Booze battle: Will the Scotch run out?

Amiti Sen Vishwanath Kulkarni New Delhi | Updated on April 29, 2014 Published on April 29, 2014

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Brewing battle between India, European Union over labelling norms threatens liquor supplies

Scotch whisky and some other imported alcoholic beverages may soon go out of stock in Indian outlets if exporters don’t fall in line with India’s labelling regulations.

For the last three months, consignments of the premium whisky from Scotland have not been cleared at Indian ports as they do not have the ingredients listed on the pack. The stricter labelling requirements are part of a 2006 law on food safety and standards that came into force in 2011.

“The Scotch Whisky Association has told us that they are not required to list ingredients in their country. But if they are exporting to India, they have to abide by our rules,” S Dave, Advisor, Food Safety and Standards Authority of India, told Business Line.

With the Customs authorities detaining more than 50 consignments of alcohol so far, the issue is now escalating into a diplomatic row.

The British High Commissioner and the French and the EU Ambassadors to India have written to the Government asking for more time to follow the regulations. They also want the detained consignments released.

“The current ban by the EU on import of some fruits and vegetables from India, including mangoes, could be to put pressure on the country to go soft on food and alcohol exporters from the region,” said a Commerce Ministry official.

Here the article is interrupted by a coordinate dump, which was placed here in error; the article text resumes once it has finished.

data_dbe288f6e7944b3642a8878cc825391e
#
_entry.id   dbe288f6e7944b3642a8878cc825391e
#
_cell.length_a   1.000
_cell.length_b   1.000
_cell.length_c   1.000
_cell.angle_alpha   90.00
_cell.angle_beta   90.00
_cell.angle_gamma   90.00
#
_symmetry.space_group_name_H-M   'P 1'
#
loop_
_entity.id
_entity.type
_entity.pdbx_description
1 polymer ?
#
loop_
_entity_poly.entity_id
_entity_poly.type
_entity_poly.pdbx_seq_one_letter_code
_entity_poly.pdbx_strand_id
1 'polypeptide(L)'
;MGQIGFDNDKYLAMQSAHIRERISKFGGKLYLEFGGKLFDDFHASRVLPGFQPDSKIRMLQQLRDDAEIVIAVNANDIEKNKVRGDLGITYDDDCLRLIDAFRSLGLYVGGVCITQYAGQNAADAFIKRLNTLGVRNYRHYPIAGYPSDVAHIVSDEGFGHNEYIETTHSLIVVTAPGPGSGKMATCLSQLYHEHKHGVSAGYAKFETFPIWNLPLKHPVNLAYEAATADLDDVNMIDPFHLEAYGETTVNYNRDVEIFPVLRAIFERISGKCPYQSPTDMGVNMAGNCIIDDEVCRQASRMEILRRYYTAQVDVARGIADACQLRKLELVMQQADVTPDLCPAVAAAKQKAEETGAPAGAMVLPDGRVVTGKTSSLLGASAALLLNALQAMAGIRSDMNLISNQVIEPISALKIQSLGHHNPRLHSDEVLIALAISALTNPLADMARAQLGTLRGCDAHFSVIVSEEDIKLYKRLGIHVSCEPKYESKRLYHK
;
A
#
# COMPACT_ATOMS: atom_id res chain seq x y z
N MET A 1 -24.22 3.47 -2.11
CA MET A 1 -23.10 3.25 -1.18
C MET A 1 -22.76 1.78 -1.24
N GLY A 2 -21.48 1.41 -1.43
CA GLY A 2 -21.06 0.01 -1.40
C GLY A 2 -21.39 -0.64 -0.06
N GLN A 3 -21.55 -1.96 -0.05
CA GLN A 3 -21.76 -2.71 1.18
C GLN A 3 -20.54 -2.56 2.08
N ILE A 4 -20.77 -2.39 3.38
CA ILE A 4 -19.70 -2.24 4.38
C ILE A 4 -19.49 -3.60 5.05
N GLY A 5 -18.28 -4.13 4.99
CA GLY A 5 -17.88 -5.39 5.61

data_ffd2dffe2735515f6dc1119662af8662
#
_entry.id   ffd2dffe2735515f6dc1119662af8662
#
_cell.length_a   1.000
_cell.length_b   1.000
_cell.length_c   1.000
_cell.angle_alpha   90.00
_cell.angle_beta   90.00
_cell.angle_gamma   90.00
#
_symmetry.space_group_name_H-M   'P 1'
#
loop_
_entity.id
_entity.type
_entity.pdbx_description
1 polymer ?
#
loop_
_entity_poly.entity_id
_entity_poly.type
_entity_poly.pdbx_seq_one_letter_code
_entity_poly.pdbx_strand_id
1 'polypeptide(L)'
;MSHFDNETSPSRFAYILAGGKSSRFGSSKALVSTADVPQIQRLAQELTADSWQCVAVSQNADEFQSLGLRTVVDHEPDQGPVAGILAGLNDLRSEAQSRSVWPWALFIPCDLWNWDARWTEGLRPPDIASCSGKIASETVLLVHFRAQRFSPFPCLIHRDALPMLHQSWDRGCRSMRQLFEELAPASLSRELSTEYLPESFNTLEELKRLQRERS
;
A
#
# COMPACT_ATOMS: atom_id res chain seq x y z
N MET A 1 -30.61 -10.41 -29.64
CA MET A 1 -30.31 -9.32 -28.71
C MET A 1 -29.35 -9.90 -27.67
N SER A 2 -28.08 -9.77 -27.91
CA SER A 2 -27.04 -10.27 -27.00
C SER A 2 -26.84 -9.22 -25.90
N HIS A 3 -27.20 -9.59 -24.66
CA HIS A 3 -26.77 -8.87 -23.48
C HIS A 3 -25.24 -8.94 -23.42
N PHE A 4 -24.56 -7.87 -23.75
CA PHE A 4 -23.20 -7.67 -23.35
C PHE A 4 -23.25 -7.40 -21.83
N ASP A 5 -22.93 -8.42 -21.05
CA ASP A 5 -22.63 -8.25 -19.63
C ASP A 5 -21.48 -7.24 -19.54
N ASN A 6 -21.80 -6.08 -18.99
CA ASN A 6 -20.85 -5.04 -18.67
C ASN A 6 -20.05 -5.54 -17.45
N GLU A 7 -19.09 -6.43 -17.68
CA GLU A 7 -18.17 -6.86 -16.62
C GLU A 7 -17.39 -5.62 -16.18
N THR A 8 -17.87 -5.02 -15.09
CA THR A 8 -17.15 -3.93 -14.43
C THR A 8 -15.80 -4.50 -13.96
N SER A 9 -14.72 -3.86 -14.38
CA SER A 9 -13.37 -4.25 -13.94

New Delhi, however, is not ready to oblige. “We have informed the embassies that the labelling and listing requirements have been in place since 2011. The industry had been asking for more time to meet the demands of one festival season or the other for the past two years. We are not prepared to oblige any more,” said Dave.

The FSSAI has told the foreign manufacturers that they could take back the confiscated consignments or ship them to another country, but they can’t be sold in India.

“The interest of our consumers is important to us. When Indian companies are expected not to flout food safety laws in European countries, they also have to comply with our regulations,” Dave said.

It is not just alcohol, but consignments of other food items such as chocolates, pasta, cheese and some curries have also been held up due to improper labelling.

The FSSAI says that its labelling and listing requirements are in compliance with Codex, the global standards regulator, which is recognised by the World Trade Organisation.

Published on April 29, 2014
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